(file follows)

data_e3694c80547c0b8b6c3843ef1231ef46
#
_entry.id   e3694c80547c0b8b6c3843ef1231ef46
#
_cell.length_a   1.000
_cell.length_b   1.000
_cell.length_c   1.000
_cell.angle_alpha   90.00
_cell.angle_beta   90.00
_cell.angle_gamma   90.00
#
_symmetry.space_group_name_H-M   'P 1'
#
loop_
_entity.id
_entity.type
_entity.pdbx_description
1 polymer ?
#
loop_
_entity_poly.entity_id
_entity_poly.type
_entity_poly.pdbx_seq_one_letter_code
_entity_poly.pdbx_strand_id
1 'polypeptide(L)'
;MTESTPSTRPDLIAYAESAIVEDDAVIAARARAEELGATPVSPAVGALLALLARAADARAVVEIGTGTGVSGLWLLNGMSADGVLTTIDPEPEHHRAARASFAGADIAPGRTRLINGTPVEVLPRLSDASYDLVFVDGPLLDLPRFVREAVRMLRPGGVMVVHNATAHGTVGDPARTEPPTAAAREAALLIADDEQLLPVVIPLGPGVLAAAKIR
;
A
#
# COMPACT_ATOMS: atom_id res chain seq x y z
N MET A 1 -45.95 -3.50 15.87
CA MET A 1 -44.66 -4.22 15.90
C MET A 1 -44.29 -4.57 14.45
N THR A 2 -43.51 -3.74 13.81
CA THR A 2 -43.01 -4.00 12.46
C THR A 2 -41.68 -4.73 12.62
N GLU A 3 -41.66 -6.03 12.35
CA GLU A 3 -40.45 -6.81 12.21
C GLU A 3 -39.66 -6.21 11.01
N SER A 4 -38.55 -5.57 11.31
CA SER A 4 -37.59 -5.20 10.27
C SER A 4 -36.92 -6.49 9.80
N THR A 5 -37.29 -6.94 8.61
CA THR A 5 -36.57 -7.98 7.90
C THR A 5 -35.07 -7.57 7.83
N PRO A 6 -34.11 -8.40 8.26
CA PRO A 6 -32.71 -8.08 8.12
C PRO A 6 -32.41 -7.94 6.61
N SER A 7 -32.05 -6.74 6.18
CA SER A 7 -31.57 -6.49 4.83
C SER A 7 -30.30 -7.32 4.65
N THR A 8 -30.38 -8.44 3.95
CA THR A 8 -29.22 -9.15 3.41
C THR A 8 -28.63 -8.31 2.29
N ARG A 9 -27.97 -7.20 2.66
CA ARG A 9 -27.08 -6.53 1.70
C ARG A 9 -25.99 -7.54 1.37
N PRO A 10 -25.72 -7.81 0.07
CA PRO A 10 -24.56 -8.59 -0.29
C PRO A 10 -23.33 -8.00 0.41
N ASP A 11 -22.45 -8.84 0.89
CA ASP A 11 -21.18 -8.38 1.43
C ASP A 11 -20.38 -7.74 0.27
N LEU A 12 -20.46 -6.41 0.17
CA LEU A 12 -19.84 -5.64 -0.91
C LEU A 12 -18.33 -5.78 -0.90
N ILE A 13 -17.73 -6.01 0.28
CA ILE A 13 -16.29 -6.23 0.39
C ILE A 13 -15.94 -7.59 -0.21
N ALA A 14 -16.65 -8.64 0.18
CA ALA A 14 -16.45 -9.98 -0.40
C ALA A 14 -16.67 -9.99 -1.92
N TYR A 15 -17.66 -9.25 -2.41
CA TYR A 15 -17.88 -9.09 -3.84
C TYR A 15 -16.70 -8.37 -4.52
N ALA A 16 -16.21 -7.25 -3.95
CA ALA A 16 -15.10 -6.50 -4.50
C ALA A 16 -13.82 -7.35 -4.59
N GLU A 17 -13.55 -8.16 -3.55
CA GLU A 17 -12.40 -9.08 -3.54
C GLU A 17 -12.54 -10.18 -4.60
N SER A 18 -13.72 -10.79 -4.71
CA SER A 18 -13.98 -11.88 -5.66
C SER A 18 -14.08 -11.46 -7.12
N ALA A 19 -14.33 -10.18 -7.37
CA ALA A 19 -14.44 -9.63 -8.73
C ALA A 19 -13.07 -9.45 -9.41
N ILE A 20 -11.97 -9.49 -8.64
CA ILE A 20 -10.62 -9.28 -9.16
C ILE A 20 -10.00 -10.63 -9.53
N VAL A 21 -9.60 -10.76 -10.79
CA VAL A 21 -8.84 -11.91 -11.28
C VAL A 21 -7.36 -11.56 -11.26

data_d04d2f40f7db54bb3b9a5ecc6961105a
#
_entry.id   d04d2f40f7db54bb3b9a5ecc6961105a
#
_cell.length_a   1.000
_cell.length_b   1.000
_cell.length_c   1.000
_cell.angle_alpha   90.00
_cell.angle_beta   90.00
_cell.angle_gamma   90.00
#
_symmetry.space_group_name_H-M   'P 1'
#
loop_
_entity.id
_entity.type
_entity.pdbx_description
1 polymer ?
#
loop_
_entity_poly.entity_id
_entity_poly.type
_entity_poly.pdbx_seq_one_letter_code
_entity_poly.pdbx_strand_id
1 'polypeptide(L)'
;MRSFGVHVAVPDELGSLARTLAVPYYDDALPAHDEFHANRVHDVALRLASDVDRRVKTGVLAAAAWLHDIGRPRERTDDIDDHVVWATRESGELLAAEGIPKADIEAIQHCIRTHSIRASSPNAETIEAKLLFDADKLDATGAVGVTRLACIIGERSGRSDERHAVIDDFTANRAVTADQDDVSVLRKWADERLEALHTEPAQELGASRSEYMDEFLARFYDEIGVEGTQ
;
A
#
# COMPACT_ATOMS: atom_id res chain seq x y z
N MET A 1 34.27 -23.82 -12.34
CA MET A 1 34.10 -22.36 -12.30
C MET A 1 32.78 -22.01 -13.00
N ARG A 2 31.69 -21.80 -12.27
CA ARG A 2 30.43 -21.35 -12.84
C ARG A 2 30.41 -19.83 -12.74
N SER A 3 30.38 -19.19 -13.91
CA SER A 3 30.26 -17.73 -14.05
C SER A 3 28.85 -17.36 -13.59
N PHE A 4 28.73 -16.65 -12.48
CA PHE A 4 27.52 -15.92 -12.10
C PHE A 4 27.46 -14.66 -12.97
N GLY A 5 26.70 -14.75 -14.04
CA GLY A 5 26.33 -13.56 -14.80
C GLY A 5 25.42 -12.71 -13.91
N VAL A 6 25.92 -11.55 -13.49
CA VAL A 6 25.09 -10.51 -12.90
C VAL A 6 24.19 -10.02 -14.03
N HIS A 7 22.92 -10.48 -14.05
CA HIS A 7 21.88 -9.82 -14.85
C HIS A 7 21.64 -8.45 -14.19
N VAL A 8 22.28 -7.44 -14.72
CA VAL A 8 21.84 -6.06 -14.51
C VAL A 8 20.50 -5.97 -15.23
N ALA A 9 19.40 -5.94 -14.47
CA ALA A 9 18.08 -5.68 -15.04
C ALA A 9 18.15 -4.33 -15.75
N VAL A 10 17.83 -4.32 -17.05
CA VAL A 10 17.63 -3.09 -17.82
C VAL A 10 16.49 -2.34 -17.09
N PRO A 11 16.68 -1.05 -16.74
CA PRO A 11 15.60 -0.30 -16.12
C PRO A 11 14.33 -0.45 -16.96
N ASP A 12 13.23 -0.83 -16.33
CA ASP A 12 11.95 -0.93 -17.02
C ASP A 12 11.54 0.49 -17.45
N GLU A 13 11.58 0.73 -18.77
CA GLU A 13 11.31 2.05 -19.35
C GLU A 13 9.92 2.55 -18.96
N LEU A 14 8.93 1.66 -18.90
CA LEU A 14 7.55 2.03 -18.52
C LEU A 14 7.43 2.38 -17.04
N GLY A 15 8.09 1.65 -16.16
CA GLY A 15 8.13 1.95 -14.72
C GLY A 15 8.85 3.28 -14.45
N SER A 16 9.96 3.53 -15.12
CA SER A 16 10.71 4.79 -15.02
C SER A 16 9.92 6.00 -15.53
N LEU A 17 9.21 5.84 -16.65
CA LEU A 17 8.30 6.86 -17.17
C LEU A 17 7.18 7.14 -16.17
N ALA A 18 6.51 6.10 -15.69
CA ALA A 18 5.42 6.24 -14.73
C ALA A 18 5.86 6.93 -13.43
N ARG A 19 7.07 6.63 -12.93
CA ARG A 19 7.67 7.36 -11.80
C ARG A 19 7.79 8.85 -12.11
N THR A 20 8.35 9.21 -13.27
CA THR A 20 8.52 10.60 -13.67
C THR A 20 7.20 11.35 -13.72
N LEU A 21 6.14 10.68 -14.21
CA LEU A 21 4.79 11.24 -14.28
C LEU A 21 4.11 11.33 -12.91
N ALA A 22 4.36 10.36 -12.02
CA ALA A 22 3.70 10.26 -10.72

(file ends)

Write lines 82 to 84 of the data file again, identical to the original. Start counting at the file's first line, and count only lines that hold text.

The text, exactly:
N SER A 18 -13.72 -10.79 -4.71
CA SER A 18 -13.98 -11.88 -5.66
C SER A 18 -14.08 -11.46 -7.12